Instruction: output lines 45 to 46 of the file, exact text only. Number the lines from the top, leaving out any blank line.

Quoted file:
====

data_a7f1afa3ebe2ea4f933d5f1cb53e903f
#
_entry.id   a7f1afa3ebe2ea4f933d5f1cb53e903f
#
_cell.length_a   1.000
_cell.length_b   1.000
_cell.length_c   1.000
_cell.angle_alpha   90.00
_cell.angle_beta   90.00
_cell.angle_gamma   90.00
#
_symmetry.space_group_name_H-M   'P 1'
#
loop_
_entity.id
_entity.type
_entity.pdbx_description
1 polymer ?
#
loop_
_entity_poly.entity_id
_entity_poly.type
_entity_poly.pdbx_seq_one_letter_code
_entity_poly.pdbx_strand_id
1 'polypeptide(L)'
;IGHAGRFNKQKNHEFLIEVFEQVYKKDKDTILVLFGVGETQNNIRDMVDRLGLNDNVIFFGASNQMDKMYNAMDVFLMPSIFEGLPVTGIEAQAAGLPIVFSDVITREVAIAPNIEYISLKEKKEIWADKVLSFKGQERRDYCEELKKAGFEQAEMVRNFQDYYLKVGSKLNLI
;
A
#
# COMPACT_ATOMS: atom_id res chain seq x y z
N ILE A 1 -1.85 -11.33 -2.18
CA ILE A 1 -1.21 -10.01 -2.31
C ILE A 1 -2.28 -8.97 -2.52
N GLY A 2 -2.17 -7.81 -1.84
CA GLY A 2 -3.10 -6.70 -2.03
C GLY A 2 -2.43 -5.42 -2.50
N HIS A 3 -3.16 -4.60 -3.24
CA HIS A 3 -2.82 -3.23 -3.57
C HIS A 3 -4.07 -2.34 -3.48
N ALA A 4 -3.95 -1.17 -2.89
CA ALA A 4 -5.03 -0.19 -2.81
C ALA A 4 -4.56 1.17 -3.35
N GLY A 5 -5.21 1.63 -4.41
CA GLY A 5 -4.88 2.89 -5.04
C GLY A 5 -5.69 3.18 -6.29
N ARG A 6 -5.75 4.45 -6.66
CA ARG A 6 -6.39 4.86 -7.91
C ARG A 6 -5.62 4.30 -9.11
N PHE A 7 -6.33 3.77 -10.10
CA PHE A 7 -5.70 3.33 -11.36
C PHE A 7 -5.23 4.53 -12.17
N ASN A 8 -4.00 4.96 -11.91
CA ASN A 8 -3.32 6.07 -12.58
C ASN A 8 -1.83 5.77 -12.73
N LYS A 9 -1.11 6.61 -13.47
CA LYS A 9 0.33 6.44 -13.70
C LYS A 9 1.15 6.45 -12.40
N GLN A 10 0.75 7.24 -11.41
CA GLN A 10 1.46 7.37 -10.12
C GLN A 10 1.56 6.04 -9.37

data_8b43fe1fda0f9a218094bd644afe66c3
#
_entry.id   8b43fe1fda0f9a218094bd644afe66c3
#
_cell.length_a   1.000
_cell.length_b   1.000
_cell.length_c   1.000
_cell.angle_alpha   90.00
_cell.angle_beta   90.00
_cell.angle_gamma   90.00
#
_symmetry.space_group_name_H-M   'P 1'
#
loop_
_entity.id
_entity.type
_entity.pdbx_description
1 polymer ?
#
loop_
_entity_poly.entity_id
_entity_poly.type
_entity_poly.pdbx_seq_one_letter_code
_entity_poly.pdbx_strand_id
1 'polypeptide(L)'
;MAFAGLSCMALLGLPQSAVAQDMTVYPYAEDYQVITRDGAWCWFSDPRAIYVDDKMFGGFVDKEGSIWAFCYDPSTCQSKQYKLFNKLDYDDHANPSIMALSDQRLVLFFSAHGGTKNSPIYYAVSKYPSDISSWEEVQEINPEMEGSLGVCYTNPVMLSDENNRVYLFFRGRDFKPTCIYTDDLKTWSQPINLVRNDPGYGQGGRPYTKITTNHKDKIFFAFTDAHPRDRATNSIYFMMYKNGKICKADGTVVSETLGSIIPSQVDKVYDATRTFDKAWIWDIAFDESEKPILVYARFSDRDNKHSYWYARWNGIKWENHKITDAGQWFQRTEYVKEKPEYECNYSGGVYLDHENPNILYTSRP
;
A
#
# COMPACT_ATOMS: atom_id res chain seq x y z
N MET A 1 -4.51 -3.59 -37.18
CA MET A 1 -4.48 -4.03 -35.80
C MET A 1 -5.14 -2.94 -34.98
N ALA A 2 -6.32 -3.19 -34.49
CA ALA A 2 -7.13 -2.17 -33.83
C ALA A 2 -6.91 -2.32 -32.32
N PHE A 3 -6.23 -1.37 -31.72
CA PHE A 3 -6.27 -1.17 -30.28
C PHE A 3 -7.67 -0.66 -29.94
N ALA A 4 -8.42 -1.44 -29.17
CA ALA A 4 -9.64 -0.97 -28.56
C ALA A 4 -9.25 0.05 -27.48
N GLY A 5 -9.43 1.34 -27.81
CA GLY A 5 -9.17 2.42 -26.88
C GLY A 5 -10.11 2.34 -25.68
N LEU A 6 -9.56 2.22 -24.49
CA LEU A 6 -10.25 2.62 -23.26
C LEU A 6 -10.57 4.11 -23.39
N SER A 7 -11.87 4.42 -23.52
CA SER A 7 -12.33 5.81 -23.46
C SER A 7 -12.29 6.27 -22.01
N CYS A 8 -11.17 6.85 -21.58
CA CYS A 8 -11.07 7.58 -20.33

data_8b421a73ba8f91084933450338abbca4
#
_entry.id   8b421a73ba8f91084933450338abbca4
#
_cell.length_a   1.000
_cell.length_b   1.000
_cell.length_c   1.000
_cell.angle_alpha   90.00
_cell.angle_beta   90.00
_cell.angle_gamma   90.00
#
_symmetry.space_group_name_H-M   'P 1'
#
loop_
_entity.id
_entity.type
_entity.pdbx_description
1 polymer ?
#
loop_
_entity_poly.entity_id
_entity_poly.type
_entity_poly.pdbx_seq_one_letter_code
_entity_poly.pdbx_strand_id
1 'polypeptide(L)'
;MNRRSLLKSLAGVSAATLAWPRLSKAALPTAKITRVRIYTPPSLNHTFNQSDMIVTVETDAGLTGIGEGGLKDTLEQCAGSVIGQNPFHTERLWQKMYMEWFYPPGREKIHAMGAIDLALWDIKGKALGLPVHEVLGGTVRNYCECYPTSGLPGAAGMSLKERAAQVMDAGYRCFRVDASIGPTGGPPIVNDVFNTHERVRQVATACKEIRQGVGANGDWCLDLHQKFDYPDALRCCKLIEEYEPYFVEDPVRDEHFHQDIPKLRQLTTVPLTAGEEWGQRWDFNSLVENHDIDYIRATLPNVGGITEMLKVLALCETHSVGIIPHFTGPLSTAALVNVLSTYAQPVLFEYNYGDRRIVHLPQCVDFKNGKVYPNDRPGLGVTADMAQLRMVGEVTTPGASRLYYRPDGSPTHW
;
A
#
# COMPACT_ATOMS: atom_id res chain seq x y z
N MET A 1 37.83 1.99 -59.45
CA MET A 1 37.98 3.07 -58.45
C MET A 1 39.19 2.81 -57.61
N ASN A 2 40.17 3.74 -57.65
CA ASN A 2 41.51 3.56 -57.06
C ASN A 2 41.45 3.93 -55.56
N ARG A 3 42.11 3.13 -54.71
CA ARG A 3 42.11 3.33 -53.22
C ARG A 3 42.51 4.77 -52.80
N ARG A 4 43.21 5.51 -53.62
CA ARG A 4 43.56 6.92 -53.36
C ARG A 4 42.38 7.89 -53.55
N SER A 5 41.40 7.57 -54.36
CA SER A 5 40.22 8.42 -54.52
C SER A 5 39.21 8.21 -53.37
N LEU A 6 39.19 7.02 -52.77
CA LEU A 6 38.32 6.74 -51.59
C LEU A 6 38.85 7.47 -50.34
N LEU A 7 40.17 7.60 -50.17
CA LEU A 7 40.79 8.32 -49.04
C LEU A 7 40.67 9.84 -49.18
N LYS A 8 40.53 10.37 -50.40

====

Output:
C GLY A 5 -5.69 3.18 -6.29
N ARG A 6 -5.75 4.45 -6.66